Warren Jack traveled to Nepal to take part in the Habitat build in 2014. Here’s what he said about his experience.

“I was most moved by the family I was helping to build a house for. They, like all of the other families being housed as part of the EBIII project, were living in a miserable squatters’ village that the Government wanted to move on to better utilise the land they were occupying.

This village of 35 families were living in shacks and had only one or two toilets and one water well between them. The head of the family we built for was an elderly widow who was permanently bedridden due to physical disability.

The dwelling she lived in had rice thatching and plastic bags for the roof, walls of thin branches with a mud lathing and a dirt floor. The mother’s bed had a tent erected of plastic sheeting over it to provide protection from a badly leaking roof during wet weather.

This house was also the home of her daughter, son-in-law and their four children. We heard that some of the people of that village were freed bonded labourers (bonded labour was outlawed only in 2006 in Nepal and was the closest thing to modern day slavery and typically involved lower caste people).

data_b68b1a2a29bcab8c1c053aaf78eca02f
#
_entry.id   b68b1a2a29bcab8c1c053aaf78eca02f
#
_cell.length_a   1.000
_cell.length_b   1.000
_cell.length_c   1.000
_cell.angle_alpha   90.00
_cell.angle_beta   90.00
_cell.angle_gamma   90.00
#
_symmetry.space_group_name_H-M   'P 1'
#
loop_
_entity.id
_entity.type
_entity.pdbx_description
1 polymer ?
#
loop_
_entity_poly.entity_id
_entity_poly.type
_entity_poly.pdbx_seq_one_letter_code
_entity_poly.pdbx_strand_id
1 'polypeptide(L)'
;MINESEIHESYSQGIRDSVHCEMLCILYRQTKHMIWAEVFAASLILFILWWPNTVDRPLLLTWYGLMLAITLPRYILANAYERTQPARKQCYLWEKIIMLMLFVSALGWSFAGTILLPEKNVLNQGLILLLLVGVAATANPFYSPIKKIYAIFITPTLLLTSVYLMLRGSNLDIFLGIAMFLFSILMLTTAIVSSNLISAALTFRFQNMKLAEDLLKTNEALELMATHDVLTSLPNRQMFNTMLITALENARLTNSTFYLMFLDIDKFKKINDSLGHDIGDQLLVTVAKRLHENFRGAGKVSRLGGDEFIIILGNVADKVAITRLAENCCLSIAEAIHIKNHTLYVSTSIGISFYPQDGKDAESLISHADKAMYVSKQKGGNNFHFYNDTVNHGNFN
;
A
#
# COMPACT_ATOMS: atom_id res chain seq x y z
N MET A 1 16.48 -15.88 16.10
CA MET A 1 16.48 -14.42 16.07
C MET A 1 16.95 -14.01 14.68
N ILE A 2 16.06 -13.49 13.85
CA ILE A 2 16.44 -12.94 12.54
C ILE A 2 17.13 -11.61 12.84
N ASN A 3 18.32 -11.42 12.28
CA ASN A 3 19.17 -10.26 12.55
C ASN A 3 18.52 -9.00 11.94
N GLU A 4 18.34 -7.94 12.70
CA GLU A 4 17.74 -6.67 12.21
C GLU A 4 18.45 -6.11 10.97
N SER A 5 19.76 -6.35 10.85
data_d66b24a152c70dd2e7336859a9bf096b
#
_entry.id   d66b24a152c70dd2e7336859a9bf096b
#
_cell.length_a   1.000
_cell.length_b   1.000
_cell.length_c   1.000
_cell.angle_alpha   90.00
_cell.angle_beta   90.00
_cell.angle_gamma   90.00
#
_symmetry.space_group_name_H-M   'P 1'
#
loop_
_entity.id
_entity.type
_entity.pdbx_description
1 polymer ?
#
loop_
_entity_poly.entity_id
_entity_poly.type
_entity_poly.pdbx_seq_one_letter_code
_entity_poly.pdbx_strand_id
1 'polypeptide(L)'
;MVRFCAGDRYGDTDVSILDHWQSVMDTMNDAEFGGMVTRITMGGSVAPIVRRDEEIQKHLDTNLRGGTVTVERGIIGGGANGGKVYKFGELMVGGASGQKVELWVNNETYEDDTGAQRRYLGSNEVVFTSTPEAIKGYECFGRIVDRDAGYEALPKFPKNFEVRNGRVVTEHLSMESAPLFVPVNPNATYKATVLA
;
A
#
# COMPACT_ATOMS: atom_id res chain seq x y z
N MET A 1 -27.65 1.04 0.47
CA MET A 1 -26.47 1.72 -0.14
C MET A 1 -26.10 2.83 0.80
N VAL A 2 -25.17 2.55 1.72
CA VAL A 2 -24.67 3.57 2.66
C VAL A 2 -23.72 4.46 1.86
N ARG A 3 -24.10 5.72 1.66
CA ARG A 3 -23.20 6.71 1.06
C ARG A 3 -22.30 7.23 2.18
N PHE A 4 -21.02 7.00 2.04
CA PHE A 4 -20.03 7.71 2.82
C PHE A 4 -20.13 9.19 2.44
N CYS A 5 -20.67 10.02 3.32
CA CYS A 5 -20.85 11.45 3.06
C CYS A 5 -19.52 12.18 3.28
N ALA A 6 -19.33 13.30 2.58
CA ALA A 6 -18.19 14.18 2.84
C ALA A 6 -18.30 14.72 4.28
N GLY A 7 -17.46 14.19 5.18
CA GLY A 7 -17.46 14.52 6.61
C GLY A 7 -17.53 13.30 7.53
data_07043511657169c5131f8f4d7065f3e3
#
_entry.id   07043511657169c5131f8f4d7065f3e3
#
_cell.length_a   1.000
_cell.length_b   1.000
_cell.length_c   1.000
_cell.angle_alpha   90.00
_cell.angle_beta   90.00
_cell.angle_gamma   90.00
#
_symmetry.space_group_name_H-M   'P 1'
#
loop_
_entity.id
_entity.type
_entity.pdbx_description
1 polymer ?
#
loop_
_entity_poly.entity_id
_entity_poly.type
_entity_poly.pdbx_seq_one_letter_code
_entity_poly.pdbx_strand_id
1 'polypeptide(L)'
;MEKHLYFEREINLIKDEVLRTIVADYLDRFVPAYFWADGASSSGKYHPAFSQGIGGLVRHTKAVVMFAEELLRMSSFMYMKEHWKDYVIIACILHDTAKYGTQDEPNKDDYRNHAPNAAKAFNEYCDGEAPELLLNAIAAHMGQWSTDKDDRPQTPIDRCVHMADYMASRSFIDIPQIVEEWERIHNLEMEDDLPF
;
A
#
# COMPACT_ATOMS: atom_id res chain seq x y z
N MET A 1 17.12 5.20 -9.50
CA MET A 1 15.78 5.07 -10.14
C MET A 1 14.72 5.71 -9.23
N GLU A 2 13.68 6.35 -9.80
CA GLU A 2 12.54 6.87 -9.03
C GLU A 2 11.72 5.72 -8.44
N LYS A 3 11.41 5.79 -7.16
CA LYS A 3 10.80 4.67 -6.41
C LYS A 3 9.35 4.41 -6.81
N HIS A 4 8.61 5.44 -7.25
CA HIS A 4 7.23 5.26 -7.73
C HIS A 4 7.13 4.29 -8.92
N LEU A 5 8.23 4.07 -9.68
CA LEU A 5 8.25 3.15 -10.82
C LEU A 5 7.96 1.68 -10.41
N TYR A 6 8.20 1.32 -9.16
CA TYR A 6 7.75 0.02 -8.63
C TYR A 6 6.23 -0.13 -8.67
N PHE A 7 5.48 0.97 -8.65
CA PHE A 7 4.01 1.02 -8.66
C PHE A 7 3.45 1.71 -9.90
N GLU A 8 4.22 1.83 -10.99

The daughter worked on the house with us for much of the week but was unable to seek ongo¬ing employment because of the nursing needs of the mother. Her husband had been working in Thailand in order to earn money to send home so that the family could be sustained but they had just learned that the company he worked for had failed and the husband had lost his job and was having to return to Nepal to seek employment there.

It was very poignant for me to realise the abject poverty living conditions this family had to endure. The house we were building was going to do much for the morale and dignity of the family and provide a leak–proof roof over the mother’s bed.

This made me realise how fortunate we are in New Zealand and at the same time gave me a deep sense of gratitude and satisfaction at being able to participate in such a worthwhile cause. It was common for members of the Kiwi Habitat Global Village team to claim that this had been a life-changing experience and a privilege for them to have been able to participate in.”

– Warren Jack, Habitat for Humanity Nepal volunteer/group leader, November 2014